Currently, I would estimate that less than 10% of FM professionals would be able to fulfil this role due to the sheer breadth of knowledge and experience required for such a position. We do often see FM roles which need to incorporate more than one department (e.g. Facilities and IT Managers), however the candidate pool for a CWO role which incorporates all of these departments is very small.


Many FM professionals specialise in specific disciplines, which will likely impede their ability to gain the knowledge and experience required from a CWO. I’m not saying that FMs will not be able to upskill and fill these roles in the future – in fact I feel FM professionals are best placed to fill such roles. FMs are incredibly adaptable, it is an ever-evolving sector so FM professionals are used to evolving with it.


  • In relation to your concern that FMs are not quite yet equipped to fulfil a CWO role, what actions could FMs should to up-skill or ready themselves for the role?

The first step in the process should be to perform a comprehensive audit on yourself. Really analyse your strengths and weaknesses and identify where there may be gaps in your knowledge or experience. Carrying out an audit will allow you to focus your time and energy into the right areas and fully inform your plan on what you need to do to become a CWO.


As a Facilities Manger is a relatively specialist role, many current FM may not have the breadth of experience and knowledge required to fill a role which involves so many departments. Get yourself out there! Ask to be involved in as many meetings as possible to gain an in-depth understanding of all departments within the organisation. Arrange meetings with relevant professionals from other departments to pick their brains and better understand how the working environment affects them specifically.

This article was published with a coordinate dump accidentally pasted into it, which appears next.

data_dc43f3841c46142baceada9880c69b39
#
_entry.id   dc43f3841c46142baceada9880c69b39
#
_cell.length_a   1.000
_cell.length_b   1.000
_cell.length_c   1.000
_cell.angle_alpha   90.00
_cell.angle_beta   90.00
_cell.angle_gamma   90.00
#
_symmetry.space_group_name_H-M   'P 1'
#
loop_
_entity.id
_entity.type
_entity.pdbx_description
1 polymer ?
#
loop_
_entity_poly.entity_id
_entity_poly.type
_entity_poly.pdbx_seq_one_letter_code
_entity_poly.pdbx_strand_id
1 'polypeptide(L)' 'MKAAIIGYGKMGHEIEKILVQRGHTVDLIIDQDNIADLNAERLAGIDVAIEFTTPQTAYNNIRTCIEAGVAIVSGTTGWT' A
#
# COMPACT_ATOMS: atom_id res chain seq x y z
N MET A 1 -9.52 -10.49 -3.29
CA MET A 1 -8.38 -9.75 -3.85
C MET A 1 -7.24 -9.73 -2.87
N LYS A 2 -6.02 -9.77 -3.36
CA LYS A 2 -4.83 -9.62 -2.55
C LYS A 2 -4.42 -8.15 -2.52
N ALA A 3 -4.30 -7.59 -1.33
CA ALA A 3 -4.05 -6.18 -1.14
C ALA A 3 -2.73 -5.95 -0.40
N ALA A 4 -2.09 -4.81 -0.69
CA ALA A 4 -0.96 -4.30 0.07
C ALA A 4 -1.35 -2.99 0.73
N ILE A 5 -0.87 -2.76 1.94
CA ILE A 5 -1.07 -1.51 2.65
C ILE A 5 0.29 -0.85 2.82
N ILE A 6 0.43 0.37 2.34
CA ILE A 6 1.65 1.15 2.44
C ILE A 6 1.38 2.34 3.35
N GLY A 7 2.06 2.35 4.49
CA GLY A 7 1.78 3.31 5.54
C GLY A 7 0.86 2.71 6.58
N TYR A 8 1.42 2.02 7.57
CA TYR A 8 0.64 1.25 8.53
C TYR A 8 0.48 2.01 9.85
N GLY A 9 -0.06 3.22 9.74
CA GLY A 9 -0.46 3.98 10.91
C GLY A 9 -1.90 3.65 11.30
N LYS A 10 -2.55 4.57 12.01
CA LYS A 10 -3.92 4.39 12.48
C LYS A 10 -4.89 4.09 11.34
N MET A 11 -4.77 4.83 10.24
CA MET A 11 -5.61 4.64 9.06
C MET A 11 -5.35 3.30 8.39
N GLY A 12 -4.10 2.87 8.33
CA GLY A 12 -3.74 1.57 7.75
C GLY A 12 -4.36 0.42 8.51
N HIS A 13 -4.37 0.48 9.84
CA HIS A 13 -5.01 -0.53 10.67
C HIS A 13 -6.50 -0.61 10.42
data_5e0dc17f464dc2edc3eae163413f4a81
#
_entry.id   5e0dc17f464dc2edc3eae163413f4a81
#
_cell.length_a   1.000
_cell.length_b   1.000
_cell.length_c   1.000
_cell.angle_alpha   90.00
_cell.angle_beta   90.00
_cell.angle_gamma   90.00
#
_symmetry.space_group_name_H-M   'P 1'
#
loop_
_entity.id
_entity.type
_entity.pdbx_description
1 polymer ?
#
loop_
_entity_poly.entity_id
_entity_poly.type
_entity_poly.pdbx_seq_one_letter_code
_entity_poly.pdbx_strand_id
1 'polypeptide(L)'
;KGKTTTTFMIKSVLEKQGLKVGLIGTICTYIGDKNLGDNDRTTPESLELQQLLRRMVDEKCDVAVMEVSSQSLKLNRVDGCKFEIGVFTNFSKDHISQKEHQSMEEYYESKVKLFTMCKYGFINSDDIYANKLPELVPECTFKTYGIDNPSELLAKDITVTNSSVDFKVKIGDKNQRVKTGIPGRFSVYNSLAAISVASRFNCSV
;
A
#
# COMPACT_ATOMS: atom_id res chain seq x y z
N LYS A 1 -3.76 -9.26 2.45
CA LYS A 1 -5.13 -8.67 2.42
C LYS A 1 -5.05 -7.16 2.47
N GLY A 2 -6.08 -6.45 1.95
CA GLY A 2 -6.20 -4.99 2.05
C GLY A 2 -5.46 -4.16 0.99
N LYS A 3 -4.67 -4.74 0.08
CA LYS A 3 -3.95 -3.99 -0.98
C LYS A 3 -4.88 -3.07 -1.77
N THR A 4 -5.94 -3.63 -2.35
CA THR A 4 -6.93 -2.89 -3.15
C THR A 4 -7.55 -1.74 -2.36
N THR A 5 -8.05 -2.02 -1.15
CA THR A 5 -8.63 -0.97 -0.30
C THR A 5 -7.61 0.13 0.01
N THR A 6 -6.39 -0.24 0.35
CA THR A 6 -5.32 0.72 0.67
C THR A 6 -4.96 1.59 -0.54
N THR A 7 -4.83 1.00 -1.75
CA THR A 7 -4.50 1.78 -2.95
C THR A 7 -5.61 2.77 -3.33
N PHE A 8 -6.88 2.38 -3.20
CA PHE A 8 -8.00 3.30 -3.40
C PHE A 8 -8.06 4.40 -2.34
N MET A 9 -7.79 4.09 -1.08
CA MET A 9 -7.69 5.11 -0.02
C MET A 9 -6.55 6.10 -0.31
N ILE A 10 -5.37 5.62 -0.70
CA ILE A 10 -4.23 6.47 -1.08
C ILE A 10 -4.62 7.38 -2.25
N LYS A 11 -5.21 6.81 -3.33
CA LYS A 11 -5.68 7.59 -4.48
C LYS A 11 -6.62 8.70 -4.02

If possible, you should also try to get involved in projects that you wouldn’t normally be part of. You don’t necessarily need to take an active part in the project, you could just be a fly on the wall in project meetings.


I would like to stress the point however, that although every FM can potentially upskill to the appropriate level, having the right personality for the job is not trainable. An individual’s aspirations, passions and personality play a huge part in whether they are suitable for a senior CWO position. From my experience it’s these intangible, personal attributes that make the difference when fulfilling these senior types of roles.